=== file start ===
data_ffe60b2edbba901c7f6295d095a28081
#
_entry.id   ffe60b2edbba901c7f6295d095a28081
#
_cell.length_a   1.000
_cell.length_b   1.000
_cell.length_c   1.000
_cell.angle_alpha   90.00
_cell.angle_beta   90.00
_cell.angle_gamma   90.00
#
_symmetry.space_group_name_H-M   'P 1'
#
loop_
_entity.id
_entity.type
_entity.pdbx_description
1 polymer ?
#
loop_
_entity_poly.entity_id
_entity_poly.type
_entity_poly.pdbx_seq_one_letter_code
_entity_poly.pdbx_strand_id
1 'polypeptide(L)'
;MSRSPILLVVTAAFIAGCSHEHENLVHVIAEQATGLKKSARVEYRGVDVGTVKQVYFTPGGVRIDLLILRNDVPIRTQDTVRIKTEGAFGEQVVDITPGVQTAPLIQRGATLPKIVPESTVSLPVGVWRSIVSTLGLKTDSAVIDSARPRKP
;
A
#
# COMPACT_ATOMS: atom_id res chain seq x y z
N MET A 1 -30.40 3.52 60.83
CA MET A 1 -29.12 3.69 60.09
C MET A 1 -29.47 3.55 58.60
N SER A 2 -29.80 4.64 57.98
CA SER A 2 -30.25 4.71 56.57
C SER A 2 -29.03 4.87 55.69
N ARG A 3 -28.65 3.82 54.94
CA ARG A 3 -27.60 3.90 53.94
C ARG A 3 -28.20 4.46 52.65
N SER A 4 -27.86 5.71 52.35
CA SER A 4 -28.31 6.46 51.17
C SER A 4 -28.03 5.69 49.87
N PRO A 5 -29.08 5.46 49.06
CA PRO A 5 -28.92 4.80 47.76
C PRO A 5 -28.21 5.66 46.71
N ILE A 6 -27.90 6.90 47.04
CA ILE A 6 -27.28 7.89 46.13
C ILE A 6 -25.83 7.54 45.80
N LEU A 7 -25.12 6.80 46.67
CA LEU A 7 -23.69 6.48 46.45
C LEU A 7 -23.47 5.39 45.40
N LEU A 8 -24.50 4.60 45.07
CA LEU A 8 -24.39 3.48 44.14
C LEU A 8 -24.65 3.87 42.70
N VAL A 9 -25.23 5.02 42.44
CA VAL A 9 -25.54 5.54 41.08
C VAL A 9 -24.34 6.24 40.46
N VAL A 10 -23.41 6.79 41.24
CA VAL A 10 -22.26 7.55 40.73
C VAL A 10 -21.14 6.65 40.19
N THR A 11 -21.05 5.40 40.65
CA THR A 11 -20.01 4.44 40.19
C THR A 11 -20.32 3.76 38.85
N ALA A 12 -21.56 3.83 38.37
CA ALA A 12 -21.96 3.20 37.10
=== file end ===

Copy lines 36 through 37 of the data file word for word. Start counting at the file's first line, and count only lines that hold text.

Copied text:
C SER A 2 -29.03 4.87 55.69
N ARG A 3 -28.65 3.82 54.94